In April 2009, the Oklahoma Department of Human Services made headlines news when an employee’s laptop was stolen. The laptop stored the social security numbers of about one million Oklahoma residents who were receiving government assistance. Their names, dates of birth, and home addresses were also saved to this laptop. The personal information was unencrypted. In other words, anyone could retrieve the data directly from the laptop.
This year in January, the Plainfield, New Jersey, school district’s computer network system was hacked. The hackers did no damage to the database, but they did post on the message boards, stating that the cost of school lunches changed to 9,000 dollars and students only needed one credit to be eligible for graduation.
These are only two of many news stories that have covered incidents in which company computer databases have been hacked. Some of these incidents were more damaging than others, but regardless, they are all illegal and in some ways preventable. When hackers invade computer network databases, they sometimes purposely damage entire servers. They steal personal information like social security numbers, credit card numbers, and other information that could be used for their financial benefit. Sometimes hackers breach security without stealing any information or people’s identities; their motives are sometimes unknown. In some cases, former employees breach security and ruin important records as a way of retaliation against the company that fired them.
Government agencies, worldwide companies, and even small businesses use different kinds of security measures, especially with their computer network databases. Although some are more intricate than others, no such security system has a 100-percent chance of preventing breaches. However, there are ways to ensure that the risk of a security breach on a computer network database is slim. You might be part of a global entity, a regional business, or a local company. No matter what, though, you should do all that you can to protect any employee or consumer data that might be stored on your computer network database.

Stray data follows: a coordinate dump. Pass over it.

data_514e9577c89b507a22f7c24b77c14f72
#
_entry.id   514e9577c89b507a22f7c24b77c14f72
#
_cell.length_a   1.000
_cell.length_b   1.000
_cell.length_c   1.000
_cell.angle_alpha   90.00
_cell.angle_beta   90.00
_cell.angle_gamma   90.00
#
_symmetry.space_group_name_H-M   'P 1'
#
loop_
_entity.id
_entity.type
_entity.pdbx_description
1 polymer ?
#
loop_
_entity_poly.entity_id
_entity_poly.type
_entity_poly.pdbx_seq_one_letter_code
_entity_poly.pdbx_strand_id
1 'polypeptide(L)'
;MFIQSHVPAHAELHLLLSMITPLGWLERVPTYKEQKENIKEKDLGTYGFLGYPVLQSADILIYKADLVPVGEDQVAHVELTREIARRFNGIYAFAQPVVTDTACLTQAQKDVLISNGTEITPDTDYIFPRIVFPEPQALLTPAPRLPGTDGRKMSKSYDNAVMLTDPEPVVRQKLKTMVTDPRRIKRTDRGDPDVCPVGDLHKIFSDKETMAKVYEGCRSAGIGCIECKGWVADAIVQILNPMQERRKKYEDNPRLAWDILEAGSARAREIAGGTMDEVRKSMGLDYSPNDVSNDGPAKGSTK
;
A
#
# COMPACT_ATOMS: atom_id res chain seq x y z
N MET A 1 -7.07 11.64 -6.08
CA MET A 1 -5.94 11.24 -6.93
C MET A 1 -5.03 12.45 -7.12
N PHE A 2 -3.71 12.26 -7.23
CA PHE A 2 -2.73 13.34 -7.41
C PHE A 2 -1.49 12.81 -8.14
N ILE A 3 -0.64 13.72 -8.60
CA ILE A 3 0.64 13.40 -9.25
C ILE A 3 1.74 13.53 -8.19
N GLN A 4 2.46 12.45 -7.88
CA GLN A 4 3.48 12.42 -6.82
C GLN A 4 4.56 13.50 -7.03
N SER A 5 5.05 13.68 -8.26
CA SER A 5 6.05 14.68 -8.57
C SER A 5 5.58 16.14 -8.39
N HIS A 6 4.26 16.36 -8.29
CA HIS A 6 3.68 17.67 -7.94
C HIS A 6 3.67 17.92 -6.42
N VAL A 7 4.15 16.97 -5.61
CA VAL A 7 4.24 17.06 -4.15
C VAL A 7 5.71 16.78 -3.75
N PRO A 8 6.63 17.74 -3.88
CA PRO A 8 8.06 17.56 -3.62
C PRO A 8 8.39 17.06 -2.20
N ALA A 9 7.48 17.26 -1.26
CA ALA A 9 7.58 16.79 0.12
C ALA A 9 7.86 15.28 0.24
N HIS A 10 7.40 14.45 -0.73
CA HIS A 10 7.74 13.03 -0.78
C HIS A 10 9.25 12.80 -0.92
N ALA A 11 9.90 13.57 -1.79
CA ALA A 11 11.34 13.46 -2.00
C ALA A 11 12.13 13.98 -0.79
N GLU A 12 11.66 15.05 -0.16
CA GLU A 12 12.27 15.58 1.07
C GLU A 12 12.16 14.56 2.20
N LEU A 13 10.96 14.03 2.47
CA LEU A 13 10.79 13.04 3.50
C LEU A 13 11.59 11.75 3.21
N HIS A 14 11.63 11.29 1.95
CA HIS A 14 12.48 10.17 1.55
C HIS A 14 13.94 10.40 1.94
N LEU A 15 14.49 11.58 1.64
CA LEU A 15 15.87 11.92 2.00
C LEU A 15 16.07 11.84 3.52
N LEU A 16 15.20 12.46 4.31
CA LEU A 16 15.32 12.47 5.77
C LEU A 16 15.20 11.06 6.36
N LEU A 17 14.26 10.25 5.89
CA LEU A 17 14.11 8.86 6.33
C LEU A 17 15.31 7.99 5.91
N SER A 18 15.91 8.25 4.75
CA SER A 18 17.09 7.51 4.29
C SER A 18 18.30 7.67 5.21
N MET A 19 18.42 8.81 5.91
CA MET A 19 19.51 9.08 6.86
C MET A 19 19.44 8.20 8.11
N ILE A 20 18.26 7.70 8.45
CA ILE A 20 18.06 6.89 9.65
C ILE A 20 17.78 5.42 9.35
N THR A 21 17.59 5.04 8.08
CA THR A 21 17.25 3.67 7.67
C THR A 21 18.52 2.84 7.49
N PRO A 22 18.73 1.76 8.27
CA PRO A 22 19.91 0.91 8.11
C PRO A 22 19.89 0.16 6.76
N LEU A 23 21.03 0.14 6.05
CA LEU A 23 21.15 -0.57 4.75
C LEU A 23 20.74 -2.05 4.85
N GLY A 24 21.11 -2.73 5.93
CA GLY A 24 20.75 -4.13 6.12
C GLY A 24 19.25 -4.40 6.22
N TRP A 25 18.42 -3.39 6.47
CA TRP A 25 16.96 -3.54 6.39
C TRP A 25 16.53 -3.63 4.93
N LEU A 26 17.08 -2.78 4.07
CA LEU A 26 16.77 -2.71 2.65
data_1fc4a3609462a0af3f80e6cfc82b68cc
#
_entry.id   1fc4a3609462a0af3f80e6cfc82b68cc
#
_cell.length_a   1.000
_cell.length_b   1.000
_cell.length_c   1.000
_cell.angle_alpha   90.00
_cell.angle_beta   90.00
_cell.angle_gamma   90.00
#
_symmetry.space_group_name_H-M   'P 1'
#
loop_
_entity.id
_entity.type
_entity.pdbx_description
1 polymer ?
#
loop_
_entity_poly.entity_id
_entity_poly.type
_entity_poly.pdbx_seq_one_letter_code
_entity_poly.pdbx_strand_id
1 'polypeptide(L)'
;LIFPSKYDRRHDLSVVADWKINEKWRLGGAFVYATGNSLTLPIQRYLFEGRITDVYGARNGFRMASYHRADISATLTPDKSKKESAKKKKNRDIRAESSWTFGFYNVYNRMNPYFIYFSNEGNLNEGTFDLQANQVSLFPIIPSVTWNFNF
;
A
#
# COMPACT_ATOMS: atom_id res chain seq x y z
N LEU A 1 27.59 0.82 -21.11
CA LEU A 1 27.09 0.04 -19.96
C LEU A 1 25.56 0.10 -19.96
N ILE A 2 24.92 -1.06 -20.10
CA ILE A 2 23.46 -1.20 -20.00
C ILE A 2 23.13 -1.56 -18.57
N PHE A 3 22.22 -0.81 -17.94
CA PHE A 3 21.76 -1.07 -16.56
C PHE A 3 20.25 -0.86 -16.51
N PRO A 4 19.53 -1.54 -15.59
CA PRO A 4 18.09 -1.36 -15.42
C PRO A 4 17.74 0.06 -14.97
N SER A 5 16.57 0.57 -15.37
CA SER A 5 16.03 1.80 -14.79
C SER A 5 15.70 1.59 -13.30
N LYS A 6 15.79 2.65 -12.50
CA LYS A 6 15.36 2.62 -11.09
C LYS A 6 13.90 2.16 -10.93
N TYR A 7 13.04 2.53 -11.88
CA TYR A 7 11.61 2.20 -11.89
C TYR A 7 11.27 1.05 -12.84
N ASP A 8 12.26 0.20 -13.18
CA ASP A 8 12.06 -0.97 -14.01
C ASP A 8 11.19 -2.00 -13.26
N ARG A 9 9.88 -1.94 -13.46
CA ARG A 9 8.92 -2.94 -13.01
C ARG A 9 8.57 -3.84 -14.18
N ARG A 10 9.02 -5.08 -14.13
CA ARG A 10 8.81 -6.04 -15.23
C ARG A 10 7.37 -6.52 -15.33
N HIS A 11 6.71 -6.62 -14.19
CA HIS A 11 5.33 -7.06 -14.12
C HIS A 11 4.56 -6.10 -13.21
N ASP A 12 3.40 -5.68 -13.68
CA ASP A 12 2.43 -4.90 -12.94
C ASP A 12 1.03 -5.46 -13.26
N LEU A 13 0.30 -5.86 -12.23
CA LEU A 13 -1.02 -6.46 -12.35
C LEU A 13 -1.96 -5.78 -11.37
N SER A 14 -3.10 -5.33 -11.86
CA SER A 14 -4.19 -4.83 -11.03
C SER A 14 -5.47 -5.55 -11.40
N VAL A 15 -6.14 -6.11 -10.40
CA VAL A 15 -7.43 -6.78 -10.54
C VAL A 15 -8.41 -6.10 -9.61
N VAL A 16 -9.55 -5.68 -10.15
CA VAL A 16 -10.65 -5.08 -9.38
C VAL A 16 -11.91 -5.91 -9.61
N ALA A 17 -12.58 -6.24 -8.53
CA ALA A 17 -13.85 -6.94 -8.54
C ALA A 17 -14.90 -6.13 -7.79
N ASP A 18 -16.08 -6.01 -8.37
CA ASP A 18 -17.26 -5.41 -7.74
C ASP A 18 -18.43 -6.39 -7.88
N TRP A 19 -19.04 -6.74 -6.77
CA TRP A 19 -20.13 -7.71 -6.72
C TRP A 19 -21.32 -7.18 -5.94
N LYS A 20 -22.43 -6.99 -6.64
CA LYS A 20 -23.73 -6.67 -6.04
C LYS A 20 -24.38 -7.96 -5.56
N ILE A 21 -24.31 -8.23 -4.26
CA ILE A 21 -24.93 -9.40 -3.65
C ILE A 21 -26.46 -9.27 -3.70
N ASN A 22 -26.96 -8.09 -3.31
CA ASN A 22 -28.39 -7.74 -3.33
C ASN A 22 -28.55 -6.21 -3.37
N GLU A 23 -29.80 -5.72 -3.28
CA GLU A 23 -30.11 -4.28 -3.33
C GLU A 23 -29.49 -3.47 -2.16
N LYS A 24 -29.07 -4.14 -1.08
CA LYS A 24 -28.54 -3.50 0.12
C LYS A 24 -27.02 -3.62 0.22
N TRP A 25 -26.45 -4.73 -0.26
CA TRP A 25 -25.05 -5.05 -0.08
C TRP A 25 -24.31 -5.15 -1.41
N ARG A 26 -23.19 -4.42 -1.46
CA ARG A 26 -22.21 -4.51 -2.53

If your business requires employees to have HID access cards, you should periodically run tests to find out if they are correctly encoded. This way, you would know if people have been accidentally given access to restricted records that are kept on computer network databases. Also, it could also help you find out if anyone has purposely encoded their own HID access cards to gain access to records in an illegal way. This could prevent criminal mischief, and it could also help your business terminate anyone who is attempting to do any illegal acts against the company or specific employees.
To further protect any vital personal information of your employees and any consumers, you should consider doing all HID access printing production in-house rather than hiring a printing company. By doing this, you prevent outside people from making their own HID cards to illegally gain access to your company’s computer network databases, or the company’s actual business building. There are many trusted brands, such as the Zebra printer, that could be purchased for the use in any kind of business. The Zebra printer and other printer brands could also have a pass code, which ensures that only certain employees are able to use the printer and produce HID or any other form of employee ID cards.